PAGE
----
We’re so used to racing either outdoors or supercross, and this is something new and exciting for the athletes and gives everybody something else to be excited about too. They spend all of this money just to try it out and I walked away from that day last year thinking, “this was the most fun I’ve ever had on a dirt bike.” So it was really cool to see it turn into something and it’s unique in it’s own way. I think that’s just Red Bull, you know? They’re unique, they experiment, and they’re not afraid to try different stuff. That’s what makes a company like that grow and help the athletes that they take to the next level excel.

How have you prepared for this event compared to other types of racing?
Nothing crazy different. It’s like Supercross but no turns. That’s kind of how I’m looking at it. It definitely takes a good bit of time to figure out the course. It takes about ten to fifteen runs to make sure you’ve got everything dialed. At least last year it did for me. Because it’s so long you really have to focus. It takes a few practices through the lane to get it right.

What else do you think your sport should be doing to help find new audiences and expand?
That’s a good one. I don’t know, I mean I think at this point the sport is continuing to grow from when I came in in 2007 as a professional. The TV packages, the live events and the same-day airing, and even the networks we’re reaching are growing. NBC, COTV, NATV and more. So it’s taken off quite a bit, the sport’s growing. Obviously, we had that little crisis in 08-09, but things have seemed to rebound pretty quickly. I think stuff like this, things like what Red Bull’s doing, it’s just one more thing to air on TV to capture more attention. I think the social media side of things has helped things take off tremendously too, from Twitter, Facebook and Instagram. If somebody new to the sport looked back at where we were ten years ago they’d be like “wow.” And we’re continuing to grow.

Switching topics a bit,  what has it been like for you as an athlete that’s in a completely separate realm of sports watching all of these major sports getting torn apart right now?
Those main streamlined sports are definitely the level we want to take our sport to, but it’s amazing. When we do something in our sport, it’s all on the moto Internet. It’s not crazy all over the TV. But if somebody does something wrong in a mainstream sport, it gets talked about. I don’t know, that’s definitely always been where I want to see our sport go.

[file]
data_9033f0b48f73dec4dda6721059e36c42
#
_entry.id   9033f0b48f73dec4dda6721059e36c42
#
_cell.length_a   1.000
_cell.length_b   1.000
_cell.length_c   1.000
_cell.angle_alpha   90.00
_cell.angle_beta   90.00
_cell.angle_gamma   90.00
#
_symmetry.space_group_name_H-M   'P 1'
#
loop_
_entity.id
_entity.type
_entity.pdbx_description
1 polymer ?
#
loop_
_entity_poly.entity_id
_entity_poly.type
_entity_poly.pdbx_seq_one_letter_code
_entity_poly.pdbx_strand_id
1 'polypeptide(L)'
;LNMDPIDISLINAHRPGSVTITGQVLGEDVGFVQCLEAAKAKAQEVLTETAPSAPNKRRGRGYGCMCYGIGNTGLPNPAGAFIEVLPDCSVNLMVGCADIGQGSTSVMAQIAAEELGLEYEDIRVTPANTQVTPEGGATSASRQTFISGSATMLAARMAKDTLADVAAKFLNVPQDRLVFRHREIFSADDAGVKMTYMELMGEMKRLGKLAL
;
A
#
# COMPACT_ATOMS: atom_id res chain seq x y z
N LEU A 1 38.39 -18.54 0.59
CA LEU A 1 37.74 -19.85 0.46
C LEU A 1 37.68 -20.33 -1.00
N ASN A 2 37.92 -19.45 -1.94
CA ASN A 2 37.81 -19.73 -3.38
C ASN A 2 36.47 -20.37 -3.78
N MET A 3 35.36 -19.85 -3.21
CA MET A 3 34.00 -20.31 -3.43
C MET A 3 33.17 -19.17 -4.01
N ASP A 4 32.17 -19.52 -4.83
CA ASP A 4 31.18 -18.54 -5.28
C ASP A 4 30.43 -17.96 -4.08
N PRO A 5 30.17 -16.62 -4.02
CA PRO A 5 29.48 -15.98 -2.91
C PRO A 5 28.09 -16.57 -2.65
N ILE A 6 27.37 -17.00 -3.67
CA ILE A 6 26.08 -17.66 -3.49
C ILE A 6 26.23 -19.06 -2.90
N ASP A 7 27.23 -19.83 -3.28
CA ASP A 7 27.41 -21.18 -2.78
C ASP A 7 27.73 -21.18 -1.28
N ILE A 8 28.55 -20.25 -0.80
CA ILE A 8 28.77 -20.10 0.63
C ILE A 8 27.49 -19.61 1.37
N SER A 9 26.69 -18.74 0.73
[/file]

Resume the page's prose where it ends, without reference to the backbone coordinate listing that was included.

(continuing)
When I came into this sport I said to myself “I definitely want to be the best I can be, but I also want to leave the sport better than it was when I came in." You always want to be better for the sport you’re in and the sport that’s given you a career and given you a life. It’s too good of a sport not to hit mainstream. There’s too much excitement, too much fun, and you can capture such a wide audience. We just have to find a way to introduce the sport to people who don’t know about it. The more we do that, the more it’ll take off, but it’s going to take a lot from the promoters, the athletes, the media and public relations. Everybody has to do their part.

One of the people who has helped with exposure is Travis Pastrana. What’s it like with him coming back to do this event?
I think it’s pretty cool. That’s definitely a guy I looked up to growing up as a kid. Obviously, the guy has amazing talent and is known for some of the crazy things that he’s been able to pull off. He’s a likeable guy too, just one of the nicest, down-to-earth people.

When he left our sport, everybody thought he was crazy. It was like, “dude, you’re wasting your career and your talent” and all this stuff, but he went on to do something bigger than any motocross athlete has ever done. He made a name for himself and has taken off. The guy is definitely one of a kind and we need more like him for sure. And to be able to race with him for the first time, and maybe the only time, unless he does more events, is cool. That’s what makes this event unique and special. It gives a guy like me a chance to race against my childhood hero Travis Pastrana. Or if a guy like Ricky Carmichael came in here to do this. It’s almost like you’re bringing it back. Everybody always had these questions like, “if Ryan Dungey raced Jeremy McGrath, how would they do against each other?” It’s like “I don’t know. It’s a different time.” I guess this gives a chance to show you.

That’s about as close as you can get.